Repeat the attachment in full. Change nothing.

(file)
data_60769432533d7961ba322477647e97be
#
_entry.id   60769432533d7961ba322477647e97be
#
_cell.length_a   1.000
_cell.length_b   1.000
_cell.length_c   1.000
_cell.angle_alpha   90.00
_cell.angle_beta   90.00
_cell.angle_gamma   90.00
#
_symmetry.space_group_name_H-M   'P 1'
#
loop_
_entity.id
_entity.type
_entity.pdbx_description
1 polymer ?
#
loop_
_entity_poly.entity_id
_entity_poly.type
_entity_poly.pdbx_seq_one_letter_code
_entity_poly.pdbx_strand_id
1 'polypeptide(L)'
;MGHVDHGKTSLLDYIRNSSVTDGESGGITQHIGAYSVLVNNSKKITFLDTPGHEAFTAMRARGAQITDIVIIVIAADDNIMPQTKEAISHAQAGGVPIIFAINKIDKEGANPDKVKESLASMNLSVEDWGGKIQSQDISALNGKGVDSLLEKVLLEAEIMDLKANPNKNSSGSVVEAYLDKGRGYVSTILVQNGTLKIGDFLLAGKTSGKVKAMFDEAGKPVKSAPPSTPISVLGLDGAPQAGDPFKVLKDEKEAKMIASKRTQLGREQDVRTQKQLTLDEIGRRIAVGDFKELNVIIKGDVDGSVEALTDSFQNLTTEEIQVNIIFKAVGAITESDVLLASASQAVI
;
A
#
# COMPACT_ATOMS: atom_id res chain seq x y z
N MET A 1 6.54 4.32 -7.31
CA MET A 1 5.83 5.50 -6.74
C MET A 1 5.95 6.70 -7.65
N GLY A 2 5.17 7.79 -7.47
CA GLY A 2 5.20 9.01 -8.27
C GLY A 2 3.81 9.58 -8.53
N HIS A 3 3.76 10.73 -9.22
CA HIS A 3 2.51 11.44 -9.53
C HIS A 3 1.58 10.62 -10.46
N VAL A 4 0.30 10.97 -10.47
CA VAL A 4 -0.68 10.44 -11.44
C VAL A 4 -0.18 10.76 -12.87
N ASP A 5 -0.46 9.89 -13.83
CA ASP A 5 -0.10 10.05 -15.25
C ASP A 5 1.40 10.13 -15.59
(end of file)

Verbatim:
data_60769432533d7961ba322477647e97be
#
_entry.id   60769432533d7961ba322477647e97be
#
_cell.length_a   1.000
_cell.length_b   1.000
_cell.length_c   1.000
_cell.angle_alpha   90.00
_cell.angle_beta   90.00
_cell.angle_gamma   90.00
#
_symmetry.space_group_name_H-M   'P 1'
#
loop_
_entity.id
_entity.type
_entity.pdbx_description
1 polymer ?
#
loop_
_entity_poly.entity_id
_entity_poly.type
_entity_poly.pdbx_seq_one_letter_code
_entity_poly.pdbx_strand_id
1 'polypeptide(L)'
;MGHVDHGKTSLLDYIRNSSVTDGESGGITQHIGAYSVLVNNSKKITFLDTPGHEAFTAMRARGAQITDIVIIVIAADDNIMPQTKEAISHAQAGGVPIIFAINKIDKEGANPDKVKESLASMNLSVEDWGGKIQSQDISALNGKGVDSLLEKVLLEAEIMDLKANPNKNSSGSVVEAYLDKGRGYVSTILVQNGTLKIGDFLLAGKTSGKVKAMFDEAGKPVKSAPPSTPISVLGLDGAPQAGDPFKVLKDEKEAKMIASKRTQLGREQDVRTQKQLTLDEIGRRIAVGDFKELNVIIKGDVDGSVEALTDSFQNLTTEEIQVNIIFKAVGAITESDVLLASASQAVI
;
A
#
# COMPACT_ATOMS: atom_id res chain seq x y z
N MET A 1 6.54 4.32 -7.31
CA MET A 1 5.83 5.50 -6.74
C MET A 1 5.95 6.70 -7.65
N GLY A 2 5.17 7.79 -7.47
CA GLY A 2 5.20 9.01 -8.27
C GLY A 2 3.81 9.58 -8.53
N HIS A 3 3.76 10.73 -9.22
CA HIS A 3 2.51 11.44 -9.53
C HIS A 3 1.58 10.62 -10.46
N VAL A 4 0.30 10.97 -10.47
CA VAL A 4 -0.68 10.44 -11.44
C VAL A 4 -0.18 10.76 -12.87
N ASP A 5 -0.46 9.89 -13.83
CA ASP A 5 -0.10 10.05 -15.25
C ASP A 5 1.40 10.13 -15.59